Formula One: McLaren is Being Humiliated

Formula One team McLaren is being pushed to their breaking point as yet another failed Grand Prix weekend looms ahead of them.

What can you say about your performance when your drivers are handed 35 and 40-place penalties on the starting grid due to the fact that you’ve got to swap out parts like hot potatoes? Probably nothing good. Unfortunately for McLaren, that’s exactly the reality that they’ve had to contend with in what has now begun to feel like an eons-long battle against competent performance. The team has been humiliated, and it’s not showing any signs of stopping.

Any hopes of Honda fixing their issues so far have been outright obliterated. To say that the Japanese manufacturer has dropped the ball would be the century’s greatest understatement. Even though they’ve managed to have short flights around several tracks – even with Fernando Alonso finally finishing the race on his native Spanish track, the project has hit was is probably their wort weekend so far.

After both Alonso and Vandoorne failed to make it out of Q1, McLaren’s racing director Eric Boullier was quick to share his thoughts regarding the dumpster fire:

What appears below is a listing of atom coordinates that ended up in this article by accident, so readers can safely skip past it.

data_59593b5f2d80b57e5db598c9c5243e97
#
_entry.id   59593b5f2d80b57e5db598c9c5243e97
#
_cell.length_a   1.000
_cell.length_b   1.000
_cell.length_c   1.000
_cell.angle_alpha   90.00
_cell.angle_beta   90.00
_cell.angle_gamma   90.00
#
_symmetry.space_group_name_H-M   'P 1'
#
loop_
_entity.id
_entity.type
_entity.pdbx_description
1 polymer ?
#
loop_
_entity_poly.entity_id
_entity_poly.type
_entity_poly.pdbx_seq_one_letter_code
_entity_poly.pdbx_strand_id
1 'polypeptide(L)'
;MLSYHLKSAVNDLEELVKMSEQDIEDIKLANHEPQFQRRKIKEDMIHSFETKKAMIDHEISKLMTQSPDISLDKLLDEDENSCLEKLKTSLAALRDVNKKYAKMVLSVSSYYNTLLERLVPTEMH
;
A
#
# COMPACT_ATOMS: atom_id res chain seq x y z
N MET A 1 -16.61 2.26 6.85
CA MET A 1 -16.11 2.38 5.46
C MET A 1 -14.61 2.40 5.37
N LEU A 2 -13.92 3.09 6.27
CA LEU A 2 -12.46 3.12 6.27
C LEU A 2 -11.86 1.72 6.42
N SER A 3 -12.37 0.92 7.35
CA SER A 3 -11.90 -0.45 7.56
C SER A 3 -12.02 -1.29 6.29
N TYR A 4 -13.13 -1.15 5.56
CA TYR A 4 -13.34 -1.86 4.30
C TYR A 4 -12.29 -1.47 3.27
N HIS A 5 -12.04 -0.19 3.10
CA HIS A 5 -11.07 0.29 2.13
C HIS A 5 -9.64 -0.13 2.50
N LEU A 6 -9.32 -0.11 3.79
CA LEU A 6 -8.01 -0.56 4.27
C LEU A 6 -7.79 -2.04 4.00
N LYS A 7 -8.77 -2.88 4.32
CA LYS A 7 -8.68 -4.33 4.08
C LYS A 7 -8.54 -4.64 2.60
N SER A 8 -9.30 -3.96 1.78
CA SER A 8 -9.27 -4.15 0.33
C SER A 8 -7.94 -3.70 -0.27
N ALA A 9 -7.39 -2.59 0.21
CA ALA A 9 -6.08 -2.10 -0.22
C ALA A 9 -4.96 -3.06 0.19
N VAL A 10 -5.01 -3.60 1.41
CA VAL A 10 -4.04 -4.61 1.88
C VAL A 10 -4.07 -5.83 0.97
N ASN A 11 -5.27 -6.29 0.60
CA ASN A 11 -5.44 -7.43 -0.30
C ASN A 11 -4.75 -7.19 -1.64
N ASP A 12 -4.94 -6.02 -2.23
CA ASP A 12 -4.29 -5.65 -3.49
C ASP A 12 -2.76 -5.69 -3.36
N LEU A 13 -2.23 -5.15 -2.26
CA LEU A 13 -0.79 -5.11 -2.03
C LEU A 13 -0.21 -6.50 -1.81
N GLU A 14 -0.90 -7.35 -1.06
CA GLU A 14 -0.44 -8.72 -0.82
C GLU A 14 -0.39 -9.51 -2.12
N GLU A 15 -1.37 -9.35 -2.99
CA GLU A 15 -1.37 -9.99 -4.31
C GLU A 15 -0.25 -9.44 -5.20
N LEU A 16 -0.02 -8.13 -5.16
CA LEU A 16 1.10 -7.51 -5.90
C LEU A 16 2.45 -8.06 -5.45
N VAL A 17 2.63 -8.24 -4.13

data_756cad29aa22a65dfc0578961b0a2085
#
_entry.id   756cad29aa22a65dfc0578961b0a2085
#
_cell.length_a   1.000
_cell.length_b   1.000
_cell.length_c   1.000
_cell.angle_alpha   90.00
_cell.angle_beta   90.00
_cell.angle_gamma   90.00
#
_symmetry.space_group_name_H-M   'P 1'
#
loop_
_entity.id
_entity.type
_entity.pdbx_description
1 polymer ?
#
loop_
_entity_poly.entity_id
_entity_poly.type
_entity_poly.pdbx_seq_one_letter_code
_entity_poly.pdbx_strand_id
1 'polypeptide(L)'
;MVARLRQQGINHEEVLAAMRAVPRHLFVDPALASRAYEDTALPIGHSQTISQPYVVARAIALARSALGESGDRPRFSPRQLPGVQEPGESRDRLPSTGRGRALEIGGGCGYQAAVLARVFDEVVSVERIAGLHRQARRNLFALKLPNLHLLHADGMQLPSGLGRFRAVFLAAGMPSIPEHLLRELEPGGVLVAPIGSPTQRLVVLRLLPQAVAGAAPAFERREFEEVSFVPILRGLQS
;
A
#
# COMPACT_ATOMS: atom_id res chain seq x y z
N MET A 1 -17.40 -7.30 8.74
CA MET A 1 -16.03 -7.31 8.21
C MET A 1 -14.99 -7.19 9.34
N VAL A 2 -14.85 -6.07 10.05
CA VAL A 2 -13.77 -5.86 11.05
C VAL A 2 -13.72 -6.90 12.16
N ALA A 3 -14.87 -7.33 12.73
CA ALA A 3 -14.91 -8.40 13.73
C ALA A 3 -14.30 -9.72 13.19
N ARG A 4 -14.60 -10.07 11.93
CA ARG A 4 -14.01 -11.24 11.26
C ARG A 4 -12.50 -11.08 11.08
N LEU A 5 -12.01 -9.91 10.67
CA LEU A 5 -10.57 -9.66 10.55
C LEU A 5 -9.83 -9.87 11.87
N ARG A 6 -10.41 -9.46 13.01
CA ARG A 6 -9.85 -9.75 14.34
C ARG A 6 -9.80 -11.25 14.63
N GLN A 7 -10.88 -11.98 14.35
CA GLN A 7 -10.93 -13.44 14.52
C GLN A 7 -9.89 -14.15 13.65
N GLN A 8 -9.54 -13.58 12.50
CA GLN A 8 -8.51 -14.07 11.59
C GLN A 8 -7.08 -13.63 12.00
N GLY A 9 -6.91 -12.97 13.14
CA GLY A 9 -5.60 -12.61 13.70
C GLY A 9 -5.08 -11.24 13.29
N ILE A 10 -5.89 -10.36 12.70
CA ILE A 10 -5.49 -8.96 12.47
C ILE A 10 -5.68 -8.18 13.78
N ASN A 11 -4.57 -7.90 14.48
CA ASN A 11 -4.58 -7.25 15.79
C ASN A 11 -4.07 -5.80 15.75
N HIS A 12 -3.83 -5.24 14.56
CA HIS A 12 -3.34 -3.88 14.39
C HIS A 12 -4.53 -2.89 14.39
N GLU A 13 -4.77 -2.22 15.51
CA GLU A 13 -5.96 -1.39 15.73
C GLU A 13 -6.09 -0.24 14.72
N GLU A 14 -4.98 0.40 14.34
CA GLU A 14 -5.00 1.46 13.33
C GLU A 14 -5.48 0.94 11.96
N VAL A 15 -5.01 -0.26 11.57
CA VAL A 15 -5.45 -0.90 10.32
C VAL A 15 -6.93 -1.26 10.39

“I’m a racer like these guys [the drivers], so this is the most painful weekend I’ve ever had, I think.” – Eric Boullier

The humiliation at the hands of Honda continues on – and yet it need not to. It’s understandable that McLaren management must save face and continue along the path of “I couldn’t possibly comment” and “It’s far too early to tell” when it comes to placing their bid for a new customer engine for next year. After all, they’ve got to maintain some semblance of self-respect and integrity. But the longer they continue to work with Honda the more they stand to lose.

Boullier himself was quick to add his voice to the “we’re still with Honda” choir, saying that he does his best to not think about the future:

“I don’t think about it. Just race-by-race, and upgrade-by-upgrade, and we’ll see.” – Eric Boullier

For all we know, McLaren’s future plans to sever ties with Honda could very well have been fleshed out in earnest, and the company is merely keeping a lid on it so they may benefit from controlling the moment it hits the airwaves. And while that is traditionally a sound diplomatic technique, the longer they continue the association with Honda, the more their image will suffer.
It’s a given that many who have been following the sport know that the issue is out of the hands of McLaren at this point, but when you’re helming a once-legendary F1 team, this sort of performance will tarnish your image – regardless of whose fault it is.